Lasting weight loss is a slow, and often frustrating endeavour that involves a lot of hard work, and a heaping spoonful of stick-to-itiveness. That being said, despite best efforts, sometimes a big event, or beach vacation sneaks up, all with the promise to yourself of wanting to look your best. Sometimes a person can benefit from a nudge in the right direction care of mother’s little helper, or in this case grandmother’s little helper, since Epsom salts have been boasted as a possible weight loss solution since the 1900’s.
While there is limited scientific evidence of Epsom salts for weight loss; a number of celebrities and models (namely Gwyneth Paltrow, Elle Macpherson and Victoria Beckham) swear by these baths to help them lose water weight and bloat to look lean and mean for photo shoots or red carpet events.
Dalton Wong, who is a health and fitness expert, and personal trainer to the stars, recommends a 20 to 30 minute Epsom salt bath a couple of days before a big event, saying, “The salt pulls the water out of your body, It takes all the toxins and excess water out of your system so that you’re looking the best that you can.” It is said, at the recommendation of Wong, Jennifer Lawrence bathed with a couple of cups of Epsom salts an evening or two before the 2013 Bafta Awards to help get rid of any bloating, so she’d look great in her strapless Dior gown.
Wong notes this isn’t a weight loss tool that should be used more than about once or twice a week.
What is Epsom salts?
Despite their name, Epsom salts aren’t actually salt, they are a chemical compound comprised of magnesium, sulfur, and oxygen, and named after a saline spring in Epsom, Surrey, England. Epsom salt is commonly used by people for bath salts, and for isolation tanks (or floatation tanks to make the body more buoyant).
Are Epsom salts right for you?
A UK based biochemist named Rosemary Waring conducted research on the absorption of the minerals magnesium and sulfate during an Epsom salt bath, and determined the increase in these two minerals (provided by a bath) can help the body remove environmental toxins, a definite benefit of the “salty” soaks. This also means it isn’t just the tighter tummies that celebs and Epsom salt fans benefit from, but there are many other benefits to be enjoyed. Besides, who doesn’t love a nice, relaxing 20 minute soak anyway? There are a variety of positive reasons to consider adding an Epsom salt bath into your weekly health and beauty routine including:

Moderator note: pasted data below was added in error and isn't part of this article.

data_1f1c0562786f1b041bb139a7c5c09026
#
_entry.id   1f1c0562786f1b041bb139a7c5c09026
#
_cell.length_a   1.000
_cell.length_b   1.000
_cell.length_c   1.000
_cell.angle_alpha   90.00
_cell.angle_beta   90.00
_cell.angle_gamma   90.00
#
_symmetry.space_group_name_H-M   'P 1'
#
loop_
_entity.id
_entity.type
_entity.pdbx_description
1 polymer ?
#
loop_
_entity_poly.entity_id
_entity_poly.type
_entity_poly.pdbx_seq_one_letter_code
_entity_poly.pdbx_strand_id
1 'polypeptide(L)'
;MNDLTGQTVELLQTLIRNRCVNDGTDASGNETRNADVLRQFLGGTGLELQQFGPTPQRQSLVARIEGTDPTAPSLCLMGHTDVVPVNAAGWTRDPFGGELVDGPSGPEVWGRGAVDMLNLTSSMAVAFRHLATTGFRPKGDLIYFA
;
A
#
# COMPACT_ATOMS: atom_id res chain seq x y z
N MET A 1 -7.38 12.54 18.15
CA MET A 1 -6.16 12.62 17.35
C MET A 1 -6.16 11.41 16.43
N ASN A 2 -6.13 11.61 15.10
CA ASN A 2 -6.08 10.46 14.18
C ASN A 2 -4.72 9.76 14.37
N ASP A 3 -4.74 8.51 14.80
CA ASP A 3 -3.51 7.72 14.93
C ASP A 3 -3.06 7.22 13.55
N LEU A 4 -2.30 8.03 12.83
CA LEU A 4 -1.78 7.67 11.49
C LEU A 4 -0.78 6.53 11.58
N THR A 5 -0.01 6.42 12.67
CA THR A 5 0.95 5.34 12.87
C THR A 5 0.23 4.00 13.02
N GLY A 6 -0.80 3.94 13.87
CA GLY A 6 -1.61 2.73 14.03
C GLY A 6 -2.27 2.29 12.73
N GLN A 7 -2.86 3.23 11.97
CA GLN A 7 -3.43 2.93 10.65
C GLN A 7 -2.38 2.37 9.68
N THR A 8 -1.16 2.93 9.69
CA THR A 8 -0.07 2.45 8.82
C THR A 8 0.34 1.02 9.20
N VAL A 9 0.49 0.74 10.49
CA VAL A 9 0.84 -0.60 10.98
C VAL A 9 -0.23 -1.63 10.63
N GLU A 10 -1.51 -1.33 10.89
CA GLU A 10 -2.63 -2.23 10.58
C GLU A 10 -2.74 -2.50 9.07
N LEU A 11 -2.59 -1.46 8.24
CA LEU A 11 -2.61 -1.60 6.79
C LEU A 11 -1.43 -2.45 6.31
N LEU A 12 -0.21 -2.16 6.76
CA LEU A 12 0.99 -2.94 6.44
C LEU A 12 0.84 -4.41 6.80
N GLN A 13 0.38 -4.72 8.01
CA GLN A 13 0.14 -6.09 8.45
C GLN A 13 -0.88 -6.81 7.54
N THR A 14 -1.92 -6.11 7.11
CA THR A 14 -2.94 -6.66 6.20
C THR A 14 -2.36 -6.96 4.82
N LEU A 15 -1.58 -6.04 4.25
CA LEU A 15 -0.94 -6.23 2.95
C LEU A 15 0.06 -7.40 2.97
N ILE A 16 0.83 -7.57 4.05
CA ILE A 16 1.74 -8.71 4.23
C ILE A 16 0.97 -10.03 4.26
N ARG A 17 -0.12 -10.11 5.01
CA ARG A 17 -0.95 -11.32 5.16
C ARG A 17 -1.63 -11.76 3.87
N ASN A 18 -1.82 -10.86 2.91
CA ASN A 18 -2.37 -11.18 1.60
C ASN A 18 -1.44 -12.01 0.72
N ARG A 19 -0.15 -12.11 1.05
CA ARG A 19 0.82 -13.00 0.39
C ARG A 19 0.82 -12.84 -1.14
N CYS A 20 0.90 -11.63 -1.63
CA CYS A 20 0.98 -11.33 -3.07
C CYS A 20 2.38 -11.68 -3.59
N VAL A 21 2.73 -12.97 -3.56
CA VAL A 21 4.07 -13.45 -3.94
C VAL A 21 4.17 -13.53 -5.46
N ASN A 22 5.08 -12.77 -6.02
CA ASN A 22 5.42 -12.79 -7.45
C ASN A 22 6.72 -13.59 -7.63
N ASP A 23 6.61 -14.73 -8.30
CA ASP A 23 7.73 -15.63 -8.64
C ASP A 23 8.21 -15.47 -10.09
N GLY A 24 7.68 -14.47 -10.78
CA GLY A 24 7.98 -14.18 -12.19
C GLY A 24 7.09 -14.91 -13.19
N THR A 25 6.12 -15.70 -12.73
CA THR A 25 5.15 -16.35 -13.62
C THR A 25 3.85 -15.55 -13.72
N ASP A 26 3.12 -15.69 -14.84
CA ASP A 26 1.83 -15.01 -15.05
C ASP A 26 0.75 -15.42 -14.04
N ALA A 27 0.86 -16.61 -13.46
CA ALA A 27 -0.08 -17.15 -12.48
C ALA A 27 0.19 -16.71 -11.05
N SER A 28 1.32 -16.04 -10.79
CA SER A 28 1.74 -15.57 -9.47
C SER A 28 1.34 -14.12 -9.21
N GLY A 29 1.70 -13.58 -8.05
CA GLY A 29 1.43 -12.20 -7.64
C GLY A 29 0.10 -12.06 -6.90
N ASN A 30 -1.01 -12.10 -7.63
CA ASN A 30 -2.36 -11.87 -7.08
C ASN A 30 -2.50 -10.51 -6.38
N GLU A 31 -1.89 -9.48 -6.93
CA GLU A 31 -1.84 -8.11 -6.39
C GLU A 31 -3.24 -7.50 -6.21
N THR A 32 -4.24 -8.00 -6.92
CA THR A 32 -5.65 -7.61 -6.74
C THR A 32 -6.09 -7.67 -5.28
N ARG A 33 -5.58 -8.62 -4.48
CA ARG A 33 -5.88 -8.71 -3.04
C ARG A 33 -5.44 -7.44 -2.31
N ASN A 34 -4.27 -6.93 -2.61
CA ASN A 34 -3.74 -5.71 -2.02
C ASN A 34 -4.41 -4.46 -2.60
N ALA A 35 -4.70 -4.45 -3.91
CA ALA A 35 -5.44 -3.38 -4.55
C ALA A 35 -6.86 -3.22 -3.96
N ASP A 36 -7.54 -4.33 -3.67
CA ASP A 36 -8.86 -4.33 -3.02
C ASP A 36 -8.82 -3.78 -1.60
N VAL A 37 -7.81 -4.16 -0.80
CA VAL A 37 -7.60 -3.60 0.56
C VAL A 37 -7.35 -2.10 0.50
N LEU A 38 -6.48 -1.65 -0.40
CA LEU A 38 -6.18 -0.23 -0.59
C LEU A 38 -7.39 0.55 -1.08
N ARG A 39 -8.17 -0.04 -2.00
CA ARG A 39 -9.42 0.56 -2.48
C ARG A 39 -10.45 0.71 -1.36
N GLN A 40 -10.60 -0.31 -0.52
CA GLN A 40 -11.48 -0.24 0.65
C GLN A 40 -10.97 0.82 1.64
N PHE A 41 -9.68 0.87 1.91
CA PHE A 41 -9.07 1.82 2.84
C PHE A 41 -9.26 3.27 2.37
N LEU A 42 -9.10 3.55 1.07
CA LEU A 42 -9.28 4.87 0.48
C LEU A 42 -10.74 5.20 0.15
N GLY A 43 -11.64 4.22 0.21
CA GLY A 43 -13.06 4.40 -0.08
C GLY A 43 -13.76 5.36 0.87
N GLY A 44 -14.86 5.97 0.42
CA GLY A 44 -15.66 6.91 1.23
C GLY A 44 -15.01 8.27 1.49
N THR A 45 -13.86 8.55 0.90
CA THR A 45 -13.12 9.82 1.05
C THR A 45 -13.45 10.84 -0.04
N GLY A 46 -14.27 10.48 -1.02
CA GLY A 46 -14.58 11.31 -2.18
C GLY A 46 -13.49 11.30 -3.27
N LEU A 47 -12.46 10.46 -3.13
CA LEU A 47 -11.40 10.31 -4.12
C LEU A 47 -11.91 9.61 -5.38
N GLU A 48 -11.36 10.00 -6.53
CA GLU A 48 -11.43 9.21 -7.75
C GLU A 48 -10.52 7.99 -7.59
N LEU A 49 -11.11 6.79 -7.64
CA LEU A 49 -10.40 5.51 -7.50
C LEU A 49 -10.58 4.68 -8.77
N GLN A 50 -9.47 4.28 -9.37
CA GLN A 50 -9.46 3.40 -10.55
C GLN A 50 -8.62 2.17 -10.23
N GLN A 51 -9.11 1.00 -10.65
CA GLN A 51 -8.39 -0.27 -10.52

- Stress relief and relaxation
- Speedy recovery from sore muscles and minor strains
- Soothing of sunburns, itchy skin, poison ivy and bug bites
- Cure for jet lag (allowing you to relax and get better rest while on the road)
- Swelling reduction (when used as a foot soak after a long day)
- Lessening the appearances of bruises
- A hair treatment to help soak up extra oil
- Skin exfoliator
- A solution for dry lips
How to prepare an Epsom salt bath
- While some, like trainer Dalton Wong, recommend diving in with two cups of Epsom salts per 20-25 minute soak, others suggest taking a slower approach to the bath beginning with only one or two tablespoons for the first bath and gradually increasing the amount each week.
- To start, consider bathing 15 to 20 minutes while you relax, gradually working your way up to a 20-25 minute soak.
- Hydrate, Hydrate, Hydrate! Remember to drink some water before you step into the bath, to sip on some H20 while you soak, and to drink some extra water following the bath to ensure you don’t get dehydrated.
- If you find the bath to be exhausting, or you’re experiencing other negative symptoms following this detox bath such as mood swings or feeling hyperactive, reduce the time spent or amount of Epsom salt for your next soak.
- Many believe amounts over 600 grams of Epsom salts for a bath will not provide any additional benefits, so save yourself some money and don’t put in too much!
Note: Those who have high blood pressure, diabetes, kidney disease, kidney stones, heart disease, or are pregnant should not take an Epsom salt bath for weight loss. Anyone with specific health concerns, particularly surrounding potential effects and interactions with other treatments, should consult with their health care practitioner before taking an Epsom salt bath.
RD Neha Kava
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Thank you for the great article. I use epsom salt baths before and after a water fast to help provide some additional cleansing. Epsom salt is so good at removing impurities from the skin that you can use epsom salt salves to remove splinters, blackheads and other impurities from the skin.